WEST NILE VIRUS

Another way that livestock has impacted sage grouse has to do with water troughs. In many of the drier parts of the West, ranchers have put out stock tanks to provide water. Stock tanks are good breeding habitat for mosquitoes. Mosquitoes carry West Nile Virus which kills sage grouse. In some populations, as much as 29% of the birds have died from the infection.

INBREEDING

As sage grouse populations decrease, the negative effects of inbreeding regression sets in further eroding the viability of the species. So it may not seem like a big deal if a few breeding leks disappear or there remain some “strongholds” with grouse, keep in mind that grouse are a tournament species, meaning that a relatively few males do the bulk of all breeding. This significantly reduces the genetic diversity in small populations, making them further likely to wink out.

States and Wildlife Agencies are engaged in these so-called “Sage Grouse Working Groups” to avoid listing under the ESA.   But, those groups ignore livestock impacts and management that would leave sufficient cover of grasses and forbs in riparian areas and meadows during the summer brood rearing season.  Further, these groups are channels for Federal tax dollars to provide more vegetation treatments, more seedings, more range water developments, fences and infrastructure while not addressing the basic problem, overstocking and poor to no direct control over livestock.

Nellie Diamond (#0484) has 3-Strikes and BoLM is offering her for Sale

It’s not her fault she wasn’t picked! Help Nellie Diamond (#0484) find a safe home.

PM 3-Strike Nellie Diamond 10620484 for Sale

Nellie Diamond (#0484) is on the Internet Adoption and offered for sale $25. She seems to have been deeply hurt by losing her home and her herd after the Bureau of Land Management (BoLM) roundup 3 years ago. No one is taking the time to see beyond her loneliness. Nellie Diamond might do well with a sister mustang from her herd–the Diamonds out of Nevada. Once she is treated with love, patience and respect Nellie will shine like a Diamond too.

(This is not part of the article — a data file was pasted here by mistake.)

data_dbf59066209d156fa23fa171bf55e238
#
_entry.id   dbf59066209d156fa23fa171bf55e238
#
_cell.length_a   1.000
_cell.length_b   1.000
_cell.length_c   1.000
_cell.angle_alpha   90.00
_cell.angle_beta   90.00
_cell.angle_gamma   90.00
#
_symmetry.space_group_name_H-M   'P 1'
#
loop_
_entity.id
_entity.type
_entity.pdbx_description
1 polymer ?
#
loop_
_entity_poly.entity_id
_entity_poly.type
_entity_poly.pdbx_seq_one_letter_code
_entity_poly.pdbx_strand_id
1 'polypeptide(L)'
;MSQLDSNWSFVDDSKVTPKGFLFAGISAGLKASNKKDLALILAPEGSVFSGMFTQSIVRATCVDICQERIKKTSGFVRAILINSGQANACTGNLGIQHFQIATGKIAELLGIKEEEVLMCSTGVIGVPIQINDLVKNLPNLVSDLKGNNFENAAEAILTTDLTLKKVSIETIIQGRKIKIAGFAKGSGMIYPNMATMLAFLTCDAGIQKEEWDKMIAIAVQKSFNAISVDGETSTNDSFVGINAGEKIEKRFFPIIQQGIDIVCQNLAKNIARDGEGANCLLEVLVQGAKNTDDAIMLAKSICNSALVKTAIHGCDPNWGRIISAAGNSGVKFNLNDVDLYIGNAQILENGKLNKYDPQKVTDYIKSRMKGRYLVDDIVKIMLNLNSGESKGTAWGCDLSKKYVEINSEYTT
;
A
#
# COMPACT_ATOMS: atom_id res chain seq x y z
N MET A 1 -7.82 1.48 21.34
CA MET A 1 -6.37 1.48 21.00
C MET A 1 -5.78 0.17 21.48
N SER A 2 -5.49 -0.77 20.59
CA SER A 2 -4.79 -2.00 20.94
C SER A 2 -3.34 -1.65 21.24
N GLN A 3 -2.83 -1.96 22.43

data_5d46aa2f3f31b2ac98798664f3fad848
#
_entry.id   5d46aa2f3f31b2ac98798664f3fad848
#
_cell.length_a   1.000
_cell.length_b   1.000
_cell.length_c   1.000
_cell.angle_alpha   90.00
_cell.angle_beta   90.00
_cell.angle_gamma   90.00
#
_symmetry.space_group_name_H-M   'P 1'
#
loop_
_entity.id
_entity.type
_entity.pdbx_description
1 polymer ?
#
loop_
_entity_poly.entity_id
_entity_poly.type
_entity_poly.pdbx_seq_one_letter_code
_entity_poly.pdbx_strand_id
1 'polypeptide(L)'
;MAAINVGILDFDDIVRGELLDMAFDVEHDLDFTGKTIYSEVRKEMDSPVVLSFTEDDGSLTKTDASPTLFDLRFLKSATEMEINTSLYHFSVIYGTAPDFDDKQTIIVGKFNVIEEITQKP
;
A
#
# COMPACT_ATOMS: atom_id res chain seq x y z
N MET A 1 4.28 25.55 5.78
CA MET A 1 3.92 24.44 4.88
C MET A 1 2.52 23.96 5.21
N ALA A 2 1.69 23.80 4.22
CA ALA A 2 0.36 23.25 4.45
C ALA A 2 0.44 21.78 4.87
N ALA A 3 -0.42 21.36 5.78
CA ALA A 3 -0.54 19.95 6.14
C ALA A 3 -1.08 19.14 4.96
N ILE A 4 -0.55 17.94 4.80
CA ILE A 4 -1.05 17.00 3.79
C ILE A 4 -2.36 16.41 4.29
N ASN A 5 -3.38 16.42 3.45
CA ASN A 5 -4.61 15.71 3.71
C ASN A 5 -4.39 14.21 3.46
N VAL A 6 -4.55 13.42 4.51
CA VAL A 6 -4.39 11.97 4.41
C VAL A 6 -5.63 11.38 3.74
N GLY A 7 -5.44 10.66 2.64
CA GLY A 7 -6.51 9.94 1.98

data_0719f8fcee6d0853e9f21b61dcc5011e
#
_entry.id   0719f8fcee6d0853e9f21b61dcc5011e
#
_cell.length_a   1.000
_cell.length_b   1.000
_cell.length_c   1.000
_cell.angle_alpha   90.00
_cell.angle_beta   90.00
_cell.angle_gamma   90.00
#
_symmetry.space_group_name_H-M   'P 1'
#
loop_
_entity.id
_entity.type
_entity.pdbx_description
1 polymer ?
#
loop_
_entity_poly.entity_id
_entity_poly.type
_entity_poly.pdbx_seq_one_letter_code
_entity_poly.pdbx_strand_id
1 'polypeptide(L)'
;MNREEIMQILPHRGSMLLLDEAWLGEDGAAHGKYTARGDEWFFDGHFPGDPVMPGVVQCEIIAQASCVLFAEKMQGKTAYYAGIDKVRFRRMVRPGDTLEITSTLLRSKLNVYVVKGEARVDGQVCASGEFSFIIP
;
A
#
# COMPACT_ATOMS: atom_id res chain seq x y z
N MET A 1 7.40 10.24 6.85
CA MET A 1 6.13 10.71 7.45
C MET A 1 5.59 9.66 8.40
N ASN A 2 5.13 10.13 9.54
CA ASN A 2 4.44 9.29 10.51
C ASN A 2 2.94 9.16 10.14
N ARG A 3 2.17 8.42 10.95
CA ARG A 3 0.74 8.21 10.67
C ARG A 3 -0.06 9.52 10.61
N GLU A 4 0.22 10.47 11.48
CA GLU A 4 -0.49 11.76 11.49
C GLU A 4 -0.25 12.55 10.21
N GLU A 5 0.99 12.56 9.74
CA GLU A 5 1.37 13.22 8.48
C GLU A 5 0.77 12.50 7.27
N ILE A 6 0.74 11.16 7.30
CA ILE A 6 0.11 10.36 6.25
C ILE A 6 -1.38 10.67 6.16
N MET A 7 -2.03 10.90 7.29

Here is the online application: https://www.blm.gov/adoptahorse/howtoadopt.php

Nellie can be shipped out to any of the locations listed below for free and then you need to transport her home from there.

BoLM says:

Sex: Mare Age: 6 Years   Height (in hands): 13.3

Necktag #: 0484   Date Captured: 02/03/13

Freezemark: 10620484   Signalment Key: HF1AAAAAG

Color: Gray   Captured: Diamond (NV)

Notes:

Tag-#0484. 6 year old gray mare rounded up from the Diamond Herd Management Area in Nevada in February of 2013.

This wild horse is currently located in Palomino Valley, NV.  For more information, please contact Jeb Beck at (775) 475-2222 or e-mail: j1beck@blm.gov

This wild horse is available for sale or adoption with bids staring at $25.00. At the conclusion of the bidding, the successful bidder will inform the BoLM if they are purchasing or adopting the animal. If the animal is purchased, not adopted, the successful bidder receives bill of sale to the animal upon completion of payment and final paperwork. If the animal is adopted, the minimum bid must be $125, and the animal is not eligible for title until the one year anniversary.

Pick up options (by appt): Palomino Valley, NV; Delta, UT; Elm Creek, NE; Pauls Valley, OK.

Other pick up options: Ewing, IL (September 3) ; Mequon, WI (September 16); Clemson, SC (September 23); Loxahatchee, FL (September 30); and Murray, KY (October 7).

Adoption confirmation for this wild horse must be finalized, by e-mail to BLM_ES_INET_Adoption@blm.gov, no later than Noon Mountain August 4. After this date, all unclaimed wild horses will be available for in-person walk up adoption/purchase ONLY.

Diamond Complex Herd Management Areas

The Complex involves three HMAs, and areas outside of HMAs: the Diamond HMA is managed by the Battle Mountain District, the Diamond Hills North HMA by the Elko District and the Diamond Hills South (and areas outside of HMA boundaries) by the Ely District. Because the wild horses move around the HMAs across the Diamond Mountain Range, the three Districts work together to manage the Complex, according to BoLM.

PM Diamond Helicopter Roundup

Protect Mustangs is an organization who protects and preserves native and wild horses.




#URGENT: File a complaint against Nazi-like population control experiments on America’s wild horses!